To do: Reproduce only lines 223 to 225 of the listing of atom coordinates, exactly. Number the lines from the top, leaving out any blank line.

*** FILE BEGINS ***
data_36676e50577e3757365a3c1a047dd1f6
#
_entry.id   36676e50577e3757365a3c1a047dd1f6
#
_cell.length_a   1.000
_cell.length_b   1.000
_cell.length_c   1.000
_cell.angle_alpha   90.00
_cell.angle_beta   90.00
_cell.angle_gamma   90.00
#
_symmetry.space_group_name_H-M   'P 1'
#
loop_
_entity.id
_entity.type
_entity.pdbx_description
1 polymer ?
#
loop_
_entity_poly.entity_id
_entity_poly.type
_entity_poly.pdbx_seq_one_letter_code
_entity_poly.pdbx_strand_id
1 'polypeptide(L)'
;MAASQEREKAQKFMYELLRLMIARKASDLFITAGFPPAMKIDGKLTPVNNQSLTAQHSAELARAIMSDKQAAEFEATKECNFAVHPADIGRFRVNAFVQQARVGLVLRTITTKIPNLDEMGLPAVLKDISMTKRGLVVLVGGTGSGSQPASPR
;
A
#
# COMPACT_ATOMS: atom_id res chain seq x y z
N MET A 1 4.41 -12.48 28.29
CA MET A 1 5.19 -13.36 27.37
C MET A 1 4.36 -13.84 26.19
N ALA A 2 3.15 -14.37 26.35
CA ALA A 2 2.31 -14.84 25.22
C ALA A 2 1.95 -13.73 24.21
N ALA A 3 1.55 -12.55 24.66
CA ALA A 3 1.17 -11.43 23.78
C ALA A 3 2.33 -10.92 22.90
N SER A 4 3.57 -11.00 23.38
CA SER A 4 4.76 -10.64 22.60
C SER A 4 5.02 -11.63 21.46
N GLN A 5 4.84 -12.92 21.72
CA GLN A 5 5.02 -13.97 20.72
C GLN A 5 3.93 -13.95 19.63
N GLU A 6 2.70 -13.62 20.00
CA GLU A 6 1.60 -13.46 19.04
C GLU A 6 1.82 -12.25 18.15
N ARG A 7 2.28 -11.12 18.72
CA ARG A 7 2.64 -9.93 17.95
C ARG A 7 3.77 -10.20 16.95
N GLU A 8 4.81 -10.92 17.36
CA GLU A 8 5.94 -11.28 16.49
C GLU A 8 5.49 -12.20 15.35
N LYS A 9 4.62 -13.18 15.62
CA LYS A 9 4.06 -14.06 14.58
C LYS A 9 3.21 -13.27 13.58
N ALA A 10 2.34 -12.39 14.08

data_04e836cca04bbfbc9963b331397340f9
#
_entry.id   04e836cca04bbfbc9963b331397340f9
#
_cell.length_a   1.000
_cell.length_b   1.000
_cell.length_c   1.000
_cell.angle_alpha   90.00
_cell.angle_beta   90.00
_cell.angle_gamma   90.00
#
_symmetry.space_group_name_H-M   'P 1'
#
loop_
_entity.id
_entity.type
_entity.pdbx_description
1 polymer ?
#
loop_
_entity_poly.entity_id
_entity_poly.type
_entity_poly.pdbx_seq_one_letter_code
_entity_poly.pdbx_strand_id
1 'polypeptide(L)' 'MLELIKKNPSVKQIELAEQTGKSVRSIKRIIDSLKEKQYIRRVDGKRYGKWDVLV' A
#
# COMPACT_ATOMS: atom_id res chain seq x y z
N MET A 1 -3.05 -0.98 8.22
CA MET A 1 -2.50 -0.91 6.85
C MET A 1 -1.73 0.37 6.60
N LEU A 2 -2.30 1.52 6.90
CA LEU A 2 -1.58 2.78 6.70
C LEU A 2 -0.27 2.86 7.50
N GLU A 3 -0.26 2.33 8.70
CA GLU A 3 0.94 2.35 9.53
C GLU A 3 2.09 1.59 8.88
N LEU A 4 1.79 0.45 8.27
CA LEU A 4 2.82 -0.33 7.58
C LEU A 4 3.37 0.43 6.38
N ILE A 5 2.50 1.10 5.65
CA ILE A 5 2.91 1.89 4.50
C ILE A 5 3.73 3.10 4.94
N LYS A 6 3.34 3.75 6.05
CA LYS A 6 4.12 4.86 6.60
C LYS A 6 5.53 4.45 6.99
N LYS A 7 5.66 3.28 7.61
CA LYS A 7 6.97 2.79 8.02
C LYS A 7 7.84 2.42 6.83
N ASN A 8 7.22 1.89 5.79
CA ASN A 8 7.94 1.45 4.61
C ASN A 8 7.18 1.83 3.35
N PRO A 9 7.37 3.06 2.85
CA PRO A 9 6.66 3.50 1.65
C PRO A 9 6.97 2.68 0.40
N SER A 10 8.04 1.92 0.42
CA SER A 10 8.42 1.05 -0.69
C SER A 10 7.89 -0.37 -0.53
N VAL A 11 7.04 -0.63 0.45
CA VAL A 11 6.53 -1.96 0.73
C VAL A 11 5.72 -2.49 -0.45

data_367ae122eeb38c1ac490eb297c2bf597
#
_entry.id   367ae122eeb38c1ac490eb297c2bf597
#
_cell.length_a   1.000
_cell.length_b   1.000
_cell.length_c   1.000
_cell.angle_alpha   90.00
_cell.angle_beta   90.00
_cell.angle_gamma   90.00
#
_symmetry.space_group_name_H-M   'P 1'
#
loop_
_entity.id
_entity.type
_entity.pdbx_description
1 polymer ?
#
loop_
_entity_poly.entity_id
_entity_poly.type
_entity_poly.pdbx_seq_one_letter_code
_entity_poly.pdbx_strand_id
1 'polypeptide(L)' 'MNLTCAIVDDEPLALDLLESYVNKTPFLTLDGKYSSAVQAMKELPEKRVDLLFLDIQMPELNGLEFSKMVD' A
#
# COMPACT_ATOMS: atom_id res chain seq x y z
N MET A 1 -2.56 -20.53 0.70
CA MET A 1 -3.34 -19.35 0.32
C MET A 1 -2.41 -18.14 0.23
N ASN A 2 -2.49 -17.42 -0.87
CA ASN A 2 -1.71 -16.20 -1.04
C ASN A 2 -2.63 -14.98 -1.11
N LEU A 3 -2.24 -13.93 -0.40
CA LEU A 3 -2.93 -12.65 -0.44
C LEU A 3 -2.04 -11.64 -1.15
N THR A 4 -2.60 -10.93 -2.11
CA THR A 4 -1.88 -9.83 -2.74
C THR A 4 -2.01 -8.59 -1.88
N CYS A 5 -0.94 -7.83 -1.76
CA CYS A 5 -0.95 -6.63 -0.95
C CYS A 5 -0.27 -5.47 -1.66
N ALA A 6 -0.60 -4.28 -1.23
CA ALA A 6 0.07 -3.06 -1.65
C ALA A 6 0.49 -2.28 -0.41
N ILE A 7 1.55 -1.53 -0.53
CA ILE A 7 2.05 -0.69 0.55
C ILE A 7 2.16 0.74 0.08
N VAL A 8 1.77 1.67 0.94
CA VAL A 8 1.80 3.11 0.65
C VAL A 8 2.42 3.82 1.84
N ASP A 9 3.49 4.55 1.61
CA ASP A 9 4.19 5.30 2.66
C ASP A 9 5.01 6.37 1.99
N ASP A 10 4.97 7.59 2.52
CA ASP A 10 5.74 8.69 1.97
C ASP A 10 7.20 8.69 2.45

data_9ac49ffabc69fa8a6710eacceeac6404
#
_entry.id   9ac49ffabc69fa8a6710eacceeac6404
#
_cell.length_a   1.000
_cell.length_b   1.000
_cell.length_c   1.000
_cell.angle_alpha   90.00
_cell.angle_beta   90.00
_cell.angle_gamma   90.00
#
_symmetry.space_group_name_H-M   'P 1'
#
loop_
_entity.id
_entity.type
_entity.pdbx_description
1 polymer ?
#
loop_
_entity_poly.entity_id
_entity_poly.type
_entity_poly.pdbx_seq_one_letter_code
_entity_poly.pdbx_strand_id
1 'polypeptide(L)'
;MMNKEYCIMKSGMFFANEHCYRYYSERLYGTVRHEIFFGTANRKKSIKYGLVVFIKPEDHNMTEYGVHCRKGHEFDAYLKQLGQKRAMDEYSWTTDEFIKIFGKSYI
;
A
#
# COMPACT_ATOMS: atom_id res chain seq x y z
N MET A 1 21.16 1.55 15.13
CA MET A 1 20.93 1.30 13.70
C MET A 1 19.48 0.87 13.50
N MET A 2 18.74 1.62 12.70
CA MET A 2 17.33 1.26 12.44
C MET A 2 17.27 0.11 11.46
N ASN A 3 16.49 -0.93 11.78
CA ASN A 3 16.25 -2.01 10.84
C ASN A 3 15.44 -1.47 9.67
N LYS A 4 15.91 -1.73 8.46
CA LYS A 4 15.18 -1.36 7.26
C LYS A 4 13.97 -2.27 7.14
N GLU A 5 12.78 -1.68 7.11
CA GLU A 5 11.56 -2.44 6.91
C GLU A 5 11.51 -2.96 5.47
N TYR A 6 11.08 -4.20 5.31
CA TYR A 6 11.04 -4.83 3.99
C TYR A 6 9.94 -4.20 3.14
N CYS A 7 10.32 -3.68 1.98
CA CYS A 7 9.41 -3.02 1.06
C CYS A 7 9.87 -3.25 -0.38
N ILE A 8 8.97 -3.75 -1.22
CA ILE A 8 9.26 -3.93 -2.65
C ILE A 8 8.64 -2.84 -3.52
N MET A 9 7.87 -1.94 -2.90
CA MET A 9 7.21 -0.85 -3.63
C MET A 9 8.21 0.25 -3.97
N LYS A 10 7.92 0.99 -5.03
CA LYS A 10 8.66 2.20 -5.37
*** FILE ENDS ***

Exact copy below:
C TYR A 6 9.94 -4.20 3.14
N CYS A 7 10.32 -3.68 1.98
CA CYS A 7 9.41 -3.02 1.06